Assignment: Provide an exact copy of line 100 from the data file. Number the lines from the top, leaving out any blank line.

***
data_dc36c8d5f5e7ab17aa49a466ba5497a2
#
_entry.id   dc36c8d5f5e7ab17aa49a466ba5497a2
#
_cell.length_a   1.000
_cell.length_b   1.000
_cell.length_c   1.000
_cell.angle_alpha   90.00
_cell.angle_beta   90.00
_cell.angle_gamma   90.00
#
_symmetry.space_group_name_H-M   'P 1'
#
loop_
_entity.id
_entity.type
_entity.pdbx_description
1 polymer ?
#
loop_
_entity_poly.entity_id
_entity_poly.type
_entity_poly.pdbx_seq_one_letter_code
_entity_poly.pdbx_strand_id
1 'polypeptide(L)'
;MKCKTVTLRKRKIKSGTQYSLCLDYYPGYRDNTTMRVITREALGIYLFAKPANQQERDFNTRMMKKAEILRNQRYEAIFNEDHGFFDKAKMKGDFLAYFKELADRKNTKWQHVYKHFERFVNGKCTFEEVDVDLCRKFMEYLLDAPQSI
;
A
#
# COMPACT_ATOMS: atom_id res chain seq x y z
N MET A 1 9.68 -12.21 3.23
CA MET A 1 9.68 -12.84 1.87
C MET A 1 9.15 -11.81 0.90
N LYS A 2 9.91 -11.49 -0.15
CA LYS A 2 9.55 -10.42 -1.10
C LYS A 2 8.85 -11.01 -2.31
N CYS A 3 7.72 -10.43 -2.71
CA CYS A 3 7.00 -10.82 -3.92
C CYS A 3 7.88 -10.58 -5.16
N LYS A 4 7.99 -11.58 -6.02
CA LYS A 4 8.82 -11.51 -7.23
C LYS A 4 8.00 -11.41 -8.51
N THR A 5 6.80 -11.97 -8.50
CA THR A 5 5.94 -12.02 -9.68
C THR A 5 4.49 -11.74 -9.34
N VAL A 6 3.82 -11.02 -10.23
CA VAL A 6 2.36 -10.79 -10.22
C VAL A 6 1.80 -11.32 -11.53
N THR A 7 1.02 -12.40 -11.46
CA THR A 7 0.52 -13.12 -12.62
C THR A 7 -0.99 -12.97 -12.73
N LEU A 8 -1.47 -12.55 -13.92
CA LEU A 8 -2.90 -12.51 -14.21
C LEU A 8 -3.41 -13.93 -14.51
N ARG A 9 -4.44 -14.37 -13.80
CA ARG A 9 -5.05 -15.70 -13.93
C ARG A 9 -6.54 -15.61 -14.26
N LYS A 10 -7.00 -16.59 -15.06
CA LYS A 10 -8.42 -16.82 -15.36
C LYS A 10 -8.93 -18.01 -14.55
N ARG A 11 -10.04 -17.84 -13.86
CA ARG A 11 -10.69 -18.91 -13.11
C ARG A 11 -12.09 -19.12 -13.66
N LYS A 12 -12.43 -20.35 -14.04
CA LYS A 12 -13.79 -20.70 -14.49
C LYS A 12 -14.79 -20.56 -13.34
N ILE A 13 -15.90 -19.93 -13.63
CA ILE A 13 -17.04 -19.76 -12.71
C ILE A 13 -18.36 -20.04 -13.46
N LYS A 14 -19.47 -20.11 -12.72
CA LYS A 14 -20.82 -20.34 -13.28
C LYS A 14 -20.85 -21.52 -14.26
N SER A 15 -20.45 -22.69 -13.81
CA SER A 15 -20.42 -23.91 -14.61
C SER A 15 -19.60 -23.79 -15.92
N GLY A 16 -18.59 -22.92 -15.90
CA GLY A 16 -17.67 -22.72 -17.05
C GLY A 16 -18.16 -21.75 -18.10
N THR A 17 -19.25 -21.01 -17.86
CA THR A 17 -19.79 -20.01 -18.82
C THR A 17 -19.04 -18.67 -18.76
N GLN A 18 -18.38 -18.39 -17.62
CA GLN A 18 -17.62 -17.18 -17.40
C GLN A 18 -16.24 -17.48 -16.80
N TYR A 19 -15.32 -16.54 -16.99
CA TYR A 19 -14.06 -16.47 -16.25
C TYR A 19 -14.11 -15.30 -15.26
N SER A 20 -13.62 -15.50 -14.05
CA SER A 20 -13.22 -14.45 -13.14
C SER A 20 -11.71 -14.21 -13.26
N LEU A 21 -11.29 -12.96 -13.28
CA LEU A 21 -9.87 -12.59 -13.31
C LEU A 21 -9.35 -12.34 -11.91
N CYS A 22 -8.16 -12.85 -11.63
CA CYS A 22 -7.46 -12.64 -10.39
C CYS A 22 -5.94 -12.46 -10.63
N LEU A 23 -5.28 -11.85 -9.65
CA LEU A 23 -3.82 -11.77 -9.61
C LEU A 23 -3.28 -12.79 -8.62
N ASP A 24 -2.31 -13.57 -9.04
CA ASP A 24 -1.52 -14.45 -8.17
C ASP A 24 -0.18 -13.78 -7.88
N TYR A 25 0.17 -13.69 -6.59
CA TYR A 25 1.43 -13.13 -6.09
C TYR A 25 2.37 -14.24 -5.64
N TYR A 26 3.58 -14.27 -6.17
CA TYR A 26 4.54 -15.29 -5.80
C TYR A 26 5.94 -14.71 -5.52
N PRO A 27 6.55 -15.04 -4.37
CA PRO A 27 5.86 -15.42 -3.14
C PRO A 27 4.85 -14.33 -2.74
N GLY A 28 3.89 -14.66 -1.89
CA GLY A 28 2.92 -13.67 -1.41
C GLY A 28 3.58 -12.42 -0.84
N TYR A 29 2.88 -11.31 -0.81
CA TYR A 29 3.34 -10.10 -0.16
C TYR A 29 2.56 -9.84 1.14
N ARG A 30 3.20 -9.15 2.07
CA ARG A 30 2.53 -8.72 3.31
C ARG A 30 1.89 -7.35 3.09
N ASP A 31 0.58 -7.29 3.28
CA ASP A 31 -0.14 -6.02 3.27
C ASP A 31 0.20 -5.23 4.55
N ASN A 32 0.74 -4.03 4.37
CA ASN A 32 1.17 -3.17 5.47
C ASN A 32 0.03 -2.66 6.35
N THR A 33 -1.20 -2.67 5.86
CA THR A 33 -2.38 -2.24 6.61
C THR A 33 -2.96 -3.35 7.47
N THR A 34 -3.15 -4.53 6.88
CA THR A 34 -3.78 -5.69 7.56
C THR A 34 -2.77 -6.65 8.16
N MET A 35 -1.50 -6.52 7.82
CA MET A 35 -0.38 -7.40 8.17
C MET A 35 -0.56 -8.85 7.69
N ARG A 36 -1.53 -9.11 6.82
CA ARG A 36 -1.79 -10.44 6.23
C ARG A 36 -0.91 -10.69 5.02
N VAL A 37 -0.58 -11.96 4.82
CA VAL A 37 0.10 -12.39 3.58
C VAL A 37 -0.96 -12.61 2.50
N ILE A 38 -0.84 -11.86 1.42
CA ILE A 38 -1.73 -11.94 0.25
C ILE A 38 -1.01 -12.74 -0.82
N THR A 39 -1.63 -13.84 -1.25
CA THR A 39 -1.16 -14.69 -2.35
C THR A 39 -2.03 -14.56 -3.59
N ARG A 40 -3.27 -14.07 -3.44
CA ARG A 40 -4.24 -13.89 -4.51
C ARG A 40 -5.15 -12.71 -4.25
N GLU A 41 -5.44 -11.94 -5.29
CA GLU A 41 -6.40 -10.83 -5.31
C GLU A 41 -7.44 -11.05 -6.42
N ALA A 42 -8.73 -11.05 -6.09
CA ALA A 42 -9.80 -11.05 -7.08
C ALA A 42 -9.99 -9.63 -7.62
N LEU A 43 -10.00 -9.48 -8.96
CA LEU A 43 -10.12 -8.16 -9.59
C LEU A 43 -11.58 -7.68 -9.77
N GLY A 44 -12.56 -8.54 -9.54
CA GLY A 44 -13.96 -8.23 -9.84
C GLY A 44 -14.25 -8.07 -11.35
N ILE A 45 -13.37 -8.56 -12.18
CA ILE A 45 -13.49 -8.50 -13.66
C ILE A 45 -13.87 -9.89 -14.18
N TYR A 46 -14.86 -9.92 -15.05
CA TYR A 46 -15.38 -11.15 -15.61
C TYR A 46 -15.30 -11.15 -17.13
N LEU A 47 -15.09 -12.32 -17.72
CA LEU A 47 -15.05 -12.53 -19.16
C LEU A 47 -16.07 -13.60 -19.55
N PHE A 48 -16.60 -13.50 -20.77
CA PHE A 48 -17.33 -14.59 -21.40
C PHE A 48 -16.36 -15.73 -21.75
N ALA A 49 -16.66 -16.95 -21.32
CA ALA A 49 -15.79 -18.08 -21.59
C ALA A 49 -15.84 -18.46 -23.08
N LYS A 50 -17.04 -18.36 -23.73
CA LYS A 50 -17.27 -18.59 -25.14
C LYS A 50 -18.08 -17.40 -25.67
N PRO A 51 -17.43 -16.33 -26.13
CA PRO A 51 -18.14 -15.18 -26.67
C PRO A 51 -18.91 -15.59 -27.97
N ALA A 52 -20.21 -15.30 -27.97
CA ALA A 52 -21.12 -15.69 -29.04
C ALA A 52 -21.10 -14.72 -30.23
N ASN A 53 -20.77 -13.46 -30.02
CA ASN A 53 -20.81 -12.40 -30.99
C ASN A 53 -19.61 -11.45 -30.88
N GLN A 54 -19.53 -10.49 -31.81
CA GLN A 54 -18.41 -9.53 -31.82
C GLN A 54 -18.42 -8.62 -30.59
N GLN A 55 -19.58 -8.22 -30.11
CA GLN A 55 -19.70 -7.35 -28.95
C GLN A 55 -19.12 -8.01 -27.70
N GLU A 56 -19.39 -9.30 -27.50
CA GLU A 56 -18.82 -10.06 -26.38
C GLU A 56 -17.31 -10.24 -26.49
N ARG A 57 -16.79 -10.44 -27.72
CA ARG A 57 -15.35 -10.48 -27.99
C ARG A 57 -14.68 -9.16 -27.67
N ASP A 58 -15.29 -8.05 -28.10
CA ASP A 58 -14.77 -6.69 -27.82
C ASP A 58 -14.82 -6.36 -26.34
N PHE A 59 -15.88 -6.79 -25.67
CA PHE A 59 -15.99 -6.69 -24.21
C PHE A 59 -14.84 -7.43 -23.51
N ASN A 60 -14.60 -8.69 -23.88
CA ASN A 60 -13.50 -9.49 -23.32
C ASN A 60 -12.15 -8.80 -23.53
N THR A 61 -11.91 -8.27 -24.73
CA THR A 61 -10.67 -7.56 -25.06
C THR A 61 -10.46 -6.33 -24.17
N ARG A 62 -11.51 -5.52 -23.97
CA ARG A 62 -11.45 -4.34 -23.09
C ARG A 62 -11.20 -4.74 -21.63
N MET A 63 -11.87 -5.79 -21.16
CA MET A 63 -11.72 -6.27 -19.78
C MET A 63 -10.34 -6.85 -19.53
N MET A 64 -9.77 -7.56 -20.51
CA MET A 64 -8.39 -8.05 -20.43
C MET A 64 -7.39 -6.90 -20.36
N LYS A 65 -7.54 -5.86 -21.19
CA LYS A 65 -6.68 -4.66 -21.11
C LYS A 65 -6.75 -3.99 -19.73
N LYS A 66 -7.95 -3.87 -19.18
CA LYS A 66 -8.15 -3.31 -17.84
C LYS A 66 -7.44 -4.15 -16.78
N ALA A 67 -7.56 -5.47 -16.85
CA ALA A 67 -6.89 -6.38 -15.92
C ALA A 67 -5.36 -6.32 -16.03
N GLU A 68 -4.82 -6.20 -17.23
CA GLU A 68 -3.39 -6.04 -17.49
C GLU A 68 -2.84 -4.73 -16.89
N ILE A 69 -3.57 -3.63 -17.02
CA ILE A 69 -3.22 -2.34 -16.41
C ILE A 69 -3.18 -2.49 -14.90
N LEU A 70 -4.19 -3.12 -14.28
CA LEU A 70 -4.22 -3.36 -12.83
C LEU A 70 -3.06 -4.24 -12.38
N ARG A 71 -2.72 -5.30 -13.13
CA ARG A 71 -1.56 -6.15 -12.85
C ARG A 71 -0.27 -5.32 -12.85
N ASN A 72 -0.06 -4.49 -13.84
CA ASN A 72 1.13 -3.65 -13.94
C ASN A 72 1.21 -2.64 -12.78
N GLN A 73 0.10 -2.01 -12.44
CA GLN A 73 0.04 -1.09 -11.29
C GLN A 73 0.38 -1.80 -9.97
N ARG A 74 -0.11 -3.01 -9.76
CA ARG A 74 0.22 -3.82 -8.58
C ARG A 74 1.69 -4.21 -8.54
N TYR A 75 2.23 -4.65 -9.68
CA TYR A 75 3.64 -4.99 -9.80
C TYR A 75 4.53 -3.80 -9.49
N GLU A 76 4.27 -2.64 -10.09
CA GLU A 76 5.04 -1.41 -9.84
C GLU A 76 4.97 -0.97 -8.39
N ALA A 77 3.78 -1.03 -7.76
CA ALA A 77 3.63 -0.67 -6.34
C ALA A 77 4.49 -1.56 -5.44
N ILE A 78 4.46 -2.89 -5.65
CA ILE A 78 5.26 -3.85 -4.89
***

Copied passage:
N ASP A 24 -2.31 -13.57 -9.04